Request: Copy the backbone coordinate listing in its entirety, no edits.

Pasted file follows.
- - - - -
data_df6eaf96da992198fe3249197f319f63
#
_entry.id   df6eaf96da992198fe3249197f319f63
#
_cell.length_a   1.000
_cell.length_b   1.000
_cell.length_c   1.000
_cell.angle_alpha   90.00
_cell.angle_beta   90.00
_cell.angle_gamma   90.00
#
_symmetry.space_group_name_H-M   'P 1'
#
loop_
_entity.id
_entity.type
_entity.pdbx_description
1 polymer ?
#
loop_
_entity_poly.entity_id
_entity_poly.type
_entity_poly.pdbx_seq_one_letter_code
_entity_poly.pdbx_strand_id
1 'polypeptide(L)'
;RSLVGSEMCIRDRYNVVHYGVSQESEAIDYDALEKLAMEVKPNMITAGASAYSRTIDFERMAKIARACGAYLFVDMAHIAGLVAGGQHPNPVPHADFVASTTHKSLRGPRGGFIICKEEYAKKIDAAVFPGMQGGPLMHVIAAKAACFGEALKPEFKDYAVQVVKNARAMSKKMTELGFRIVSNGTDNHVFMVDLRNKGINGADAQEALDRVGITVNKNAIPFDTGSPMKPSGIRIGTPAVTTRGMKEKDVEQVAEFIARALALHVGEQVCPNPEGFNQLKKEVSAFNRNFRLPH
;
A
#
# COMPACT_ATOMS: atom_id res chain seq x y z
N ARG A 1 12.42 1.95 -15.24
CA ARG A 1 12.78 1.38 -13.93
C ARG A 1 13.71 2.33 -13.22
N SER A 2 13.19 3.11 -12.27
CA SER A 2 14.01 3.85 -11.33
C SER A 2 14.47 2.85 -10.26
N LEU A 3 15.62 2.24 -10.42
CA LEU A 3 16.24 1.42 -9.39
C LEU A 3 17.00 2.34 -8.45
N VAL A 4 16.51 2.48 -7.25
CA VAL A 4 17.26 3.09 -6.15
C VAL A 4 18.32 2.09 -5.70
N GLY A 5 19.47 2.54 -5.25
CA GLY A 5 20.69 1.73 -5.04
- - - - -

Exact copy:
data_df6eaf96da992198fe3249197f319f63
#
_entry.id   df6eaf96da992198fe3249197f319f63
#
_cell.length_a   1.000
_cell.length_b   1.000
_cell.length_c   1.000
_cell.angle_alpha   90.00
_cell.angle_beta   90.00
_cell.angle_gamma   90.00
#
_symmetry.space_group_name_H-M   'P 1'
#
loop_
_entity.id
_entity.type
_entity.pdbx_description
1 polymer ?
#
loop_
_entity_poly.entity_id
_entity_poly.type
_entity_poly.pdbx_seq_one_letter_code
_entity_poly.pdbx_strand_id
1 'polypeptide(L)'
;RSLVGSEMCIRDRYNVVHYGVSQESEAIDYDALEKLAMEVKPNMITAGASAYSRTIDFERMAKIARACGAYLFVDMAHIAGLVAGGQHPNPVPHADFVASTTHKSLRGPRGGFIICKEEYAKKIDAAVFPGMQGGPLMHVIAAKAACFGEALKPEFKDYAVQVVKNARAMSKKMTELGFRIVSNGTDNHVFMVDLRNKGINGADAQEALDRVGITVNKNAIPFDTGSPMKPSGIRIGTPAVTTRGMKEKDVEQVAEFIARALALHVGEQVCPNPEGFNQLKKEVSAFNRNFRLPH
;
A
#
# COMPACT_ATOMS: atom_id res chain seq x y z
N ARG A 1 12.42 1.95 -15.24
CA ARG A 1 12.78 1.38 -13.93
C ARG A 1 13.71 2.33 -13.22
N SER A 2 13.19 3.11 -12.27
CA SER A 2 14.01 3.85 -11.33
C SER A 2 14.47 2.85 -10.26
N LEU A 3 15.62 2.24 -10.42
CA LEU A 3 16.24 1.42 -9.39
C LEU A 3 17.00 2.34 -8.45
N VAL A 4 16.51 2.48 -7.25
CA VAL A 4 17.26 3.09 -6.15
C VAL A 4 18.32 2.09 -5.70
N GLY A 5 19.47 2.54 -5.25
CA GLY A 5 20.69 1.73 -5.04